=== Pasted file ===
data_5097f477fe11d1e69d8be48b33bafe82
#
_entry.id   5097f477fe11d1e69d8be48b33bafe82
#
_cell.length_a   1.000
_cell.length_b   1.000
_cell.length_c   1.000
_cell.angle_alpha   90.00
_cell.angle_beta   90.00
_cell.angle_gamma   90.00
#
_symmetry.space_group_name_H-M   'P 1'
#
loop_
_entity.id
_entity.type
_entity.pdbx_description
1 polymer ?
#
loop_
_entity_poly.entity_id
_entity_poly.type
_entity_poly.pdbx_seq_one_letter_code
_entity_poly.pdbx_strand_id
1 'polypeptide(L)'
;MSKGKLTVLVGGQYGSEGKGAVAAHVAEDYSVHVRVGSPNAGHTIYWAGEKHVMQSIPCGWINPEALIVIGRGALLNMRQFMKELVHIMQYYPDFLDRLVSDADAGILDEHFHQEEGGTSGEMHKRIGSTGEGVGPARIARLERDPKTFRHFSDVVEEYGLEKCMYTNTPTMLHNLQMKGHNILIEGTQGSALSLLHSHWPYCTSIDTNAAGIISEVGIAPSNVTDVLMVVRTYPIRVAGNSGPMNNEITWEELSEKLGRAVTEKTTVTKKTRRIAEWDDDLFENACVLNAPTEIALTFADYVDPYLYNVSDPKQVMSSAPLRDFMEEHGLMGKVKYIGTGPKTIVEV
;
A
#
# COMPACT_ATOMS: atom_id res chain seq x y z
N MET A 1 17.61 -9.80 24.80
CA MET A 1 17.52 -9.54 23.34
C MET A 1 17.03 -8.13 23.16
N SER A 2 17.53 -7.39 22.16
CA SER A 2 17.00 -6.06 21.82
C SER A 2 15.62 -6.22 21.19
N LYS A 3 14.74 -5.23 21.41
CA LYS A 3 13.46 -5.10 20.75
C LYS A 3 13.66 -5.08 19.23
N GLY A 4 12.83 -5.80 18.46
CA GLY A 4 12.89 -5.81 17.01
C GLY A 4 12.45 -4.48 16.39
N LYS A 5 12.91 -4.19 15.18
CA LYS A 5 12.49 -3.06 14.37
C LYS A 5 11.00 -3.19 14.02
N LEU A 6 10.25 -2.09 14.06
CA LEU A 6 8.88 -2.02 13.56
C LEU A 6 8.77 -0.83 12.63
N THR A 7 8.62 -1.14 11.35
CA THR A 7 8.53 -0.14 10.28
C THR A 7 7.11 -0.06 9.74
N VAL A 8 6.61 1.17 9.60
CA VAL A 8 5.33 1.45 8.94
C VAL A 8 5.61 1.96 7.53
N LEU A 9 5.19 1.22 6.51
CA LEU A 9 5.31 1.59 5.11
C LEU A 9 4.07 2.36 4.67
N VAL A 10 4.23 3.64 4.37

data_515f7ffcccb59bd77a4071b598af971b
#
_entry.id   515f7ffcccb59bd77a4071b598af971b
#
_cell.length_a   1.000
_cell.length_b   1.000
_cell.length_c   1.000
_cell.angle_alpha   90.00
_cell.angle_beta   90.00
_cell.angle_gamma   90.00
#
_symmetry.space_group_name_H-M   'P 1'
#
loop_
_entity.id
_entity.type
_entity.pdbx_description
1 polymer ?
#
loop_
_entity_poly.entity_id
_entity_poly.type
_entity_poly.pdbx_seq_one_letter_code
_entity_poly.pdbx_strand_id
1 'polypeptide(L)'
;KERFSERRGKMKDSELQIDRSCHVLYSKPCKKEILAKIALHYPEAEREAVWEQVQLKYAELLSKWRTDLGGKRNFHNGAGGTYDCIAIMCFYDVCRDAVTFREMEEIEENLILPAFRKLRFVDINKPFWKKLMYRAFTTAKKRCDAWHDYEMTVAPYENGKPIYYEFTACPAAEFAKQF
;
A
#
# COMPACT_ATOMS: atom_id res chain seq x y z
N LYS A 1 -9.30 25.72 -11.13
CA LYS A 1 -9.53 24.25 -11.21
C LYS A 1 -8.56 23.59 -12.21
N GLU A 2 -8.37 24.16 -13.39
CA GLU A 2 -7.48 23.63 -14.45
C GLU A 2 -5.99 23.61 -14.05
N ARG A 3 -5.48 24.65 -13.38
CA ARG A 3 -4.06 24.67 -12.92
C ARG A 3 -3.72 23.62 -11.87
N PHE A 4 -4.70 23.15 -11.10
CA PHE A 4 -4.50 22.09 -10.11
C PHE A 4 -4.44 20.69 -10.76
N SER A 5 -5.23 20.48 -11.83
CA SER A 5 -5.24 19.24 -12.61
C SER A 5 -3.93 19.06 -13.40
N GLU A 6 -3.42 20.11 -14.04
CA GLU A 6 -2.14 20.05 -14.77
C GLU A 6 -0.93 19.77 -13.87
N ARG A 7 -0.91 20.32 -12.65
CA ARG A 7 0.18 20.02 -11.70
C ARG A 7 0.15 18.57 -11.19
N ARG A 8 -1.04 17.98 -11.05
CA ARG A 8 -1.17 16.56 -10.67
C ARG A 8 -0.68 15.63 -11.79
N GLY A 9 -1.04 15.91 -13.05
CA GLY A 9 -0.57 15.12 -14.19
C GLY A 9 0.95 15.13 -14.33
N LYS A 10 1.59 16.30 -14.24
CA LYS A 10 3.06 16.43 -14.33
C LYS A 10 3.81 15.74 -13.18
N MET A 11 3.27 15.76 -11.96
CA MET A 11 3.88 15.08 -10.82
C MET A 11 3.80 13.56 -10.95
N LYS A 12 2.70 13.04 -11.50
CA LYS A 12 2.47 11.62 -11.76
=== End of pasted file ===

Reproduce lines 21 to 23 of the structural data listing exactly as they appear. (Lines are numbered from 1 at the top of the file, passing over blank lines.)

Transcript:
_entity_poly.entity_id
_entity_poly.type
_entity_poly.pdbx_seq_one_letter_code